Monkeys losing parts of their tails to frostbite. Alligators living for months with no sunlight. Lions and tigers lying in their own waste for weeks.
These are just a few of the allegations of animal mistreatment Austin American-Statesman reporter Elizabeth Findell detailed in a piece last week about the Austin Zoo.
A group of zookeepers says management decisions led to the unnecessary suffering of many animals.
Morning Edition Host Jennifer Stayton talked with Findell about what she learned through her reporting and what these zookeepers had to say.
This transcript has been lightly edited for clarity.
Elizabeth Findell: Whenever I asked them what their most serious concerns were, almost all of them said it was how the zoo handled "end-of-life" cases. They were concerned that there had always been this persistent reluctance to euthanize animals who were suffering. Almost all of them had stories of animals that they felt their deaths had been dragged out and that they had suffered unnecessarily. In particular, with the animals that were dangerous animals, like a lion or a tiger, where you can't go in and pet them and help them be more comfortable.
Jennifer Stayton: There was an incident that seemed to have sort of been a breaking point for the staffers and the zookeepers. It has to do with a black bear named Babs. Tell us about what happened with Babs.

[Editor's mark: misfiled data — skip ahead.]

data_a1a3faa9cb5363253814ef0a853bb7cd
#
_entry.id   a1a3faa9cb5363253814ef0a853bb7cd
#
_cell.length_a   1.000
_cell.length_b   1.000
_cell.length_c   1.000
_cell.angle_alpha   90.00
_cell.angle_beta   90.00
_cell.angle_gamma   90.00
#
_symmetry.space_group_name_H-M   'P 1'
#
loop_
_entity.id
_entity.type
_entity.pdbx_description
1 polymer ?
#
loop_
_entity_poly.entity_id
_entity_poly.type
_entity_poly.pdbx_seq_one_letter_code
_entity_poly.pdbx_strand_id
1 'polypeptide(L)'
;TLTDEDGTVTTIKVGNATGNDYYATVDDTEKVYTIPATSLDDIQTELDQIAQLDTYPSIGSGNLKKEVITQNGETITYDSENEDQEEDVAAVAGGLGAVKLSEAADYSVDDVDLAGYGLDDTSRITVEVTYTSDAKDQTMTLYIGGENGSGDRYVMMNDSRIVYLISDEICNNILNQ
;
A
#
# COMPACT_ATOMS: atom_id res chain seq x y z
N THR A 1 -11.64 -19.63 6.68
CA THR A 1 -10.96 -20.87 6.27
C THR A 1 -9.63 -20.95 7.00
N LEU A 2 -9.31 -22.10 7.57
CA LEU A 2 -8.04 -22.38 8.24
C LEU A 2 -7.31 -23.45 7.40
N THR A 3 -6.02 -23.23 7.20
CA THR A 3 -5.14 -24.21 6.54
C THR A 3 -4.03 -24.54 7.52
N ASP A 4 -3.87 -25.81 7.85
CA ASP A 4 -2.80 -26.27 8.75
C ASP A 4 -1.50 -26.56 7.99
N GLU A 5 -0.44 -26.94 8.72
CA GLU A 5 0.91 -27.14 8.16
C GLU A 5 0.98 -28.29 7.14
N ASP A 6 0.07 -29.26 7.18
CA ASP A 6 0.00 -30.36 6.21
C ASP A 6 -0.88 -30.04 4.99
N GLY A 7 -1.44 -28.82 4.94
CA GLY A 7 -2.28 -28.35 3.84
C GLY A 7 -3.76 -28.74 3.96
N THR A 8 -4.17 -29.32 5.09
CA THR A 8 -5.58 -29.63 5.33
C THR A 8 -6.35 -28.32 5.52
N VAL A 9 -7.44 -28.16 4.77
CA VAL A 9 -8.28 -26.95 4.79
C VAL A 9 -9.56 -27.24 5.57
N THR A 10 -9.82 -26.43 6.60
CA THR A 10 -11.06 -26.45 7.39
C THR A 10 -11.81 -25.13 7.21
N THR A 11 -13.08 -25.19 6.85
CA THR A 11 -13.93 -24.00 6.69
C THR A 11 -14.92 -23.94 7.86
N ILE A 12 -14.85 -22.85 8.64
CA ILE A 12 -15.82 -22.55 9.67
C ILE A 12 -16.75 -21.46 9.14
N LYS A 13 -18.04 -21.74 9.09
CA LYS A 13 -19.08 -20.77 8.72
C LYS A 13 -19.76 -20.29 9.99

Findell: There was a black bear out there who was quite old, about 33. That's very old for a bear, and Babs was nearing the end of her life. She had gotten to the point where she was in a lot of pain and she had, I believe, an infection. Babs couldn't stand up or really even move at all anymore. She was taken inside to a kennel and laid there. The zookeepers were shoving doughnuts in her mouth trying to get her to eat. There were facilities guys using 2-by-4s to flip her over a couple of times a day. She's a bear, so they couldn't do much as far as physical stuff around her. She was lying in her own waste and food. Her fur got really matted.
Stayton: As you reported, a group of six staffers got together they wrote a very lengthy 54-page letter to the board, and it was filled with descriptions and allegations of what they say was mistreatment of the animals. The zookeepers also asked for some changes. What were the main things that they were asking for?
Findell: The main thing they're asking for is to not have the director of the zoo also be the president of the board. They've made it very clear they don't like the director of the zoo. The zookeepers would like to see her go, but they're not demanding that she be fired. They're demanding that she hold one of the two positions. The second thing the zookeepers want is a written euthanasia policy. They've made other demands at various points. They would like to see other people added to the board because the board is very small. While I was reporting the story, it was only four members; one of whom was the director herself. The board may have added a fifth since then.
Stayton: There is also an allegation that Patti Clark retaliated after this letter was written. Zookeepers say that she refused to promote any of them into a senior role and instead gave a particular job to someone with no animal experience. Tell us more about that segment of the story.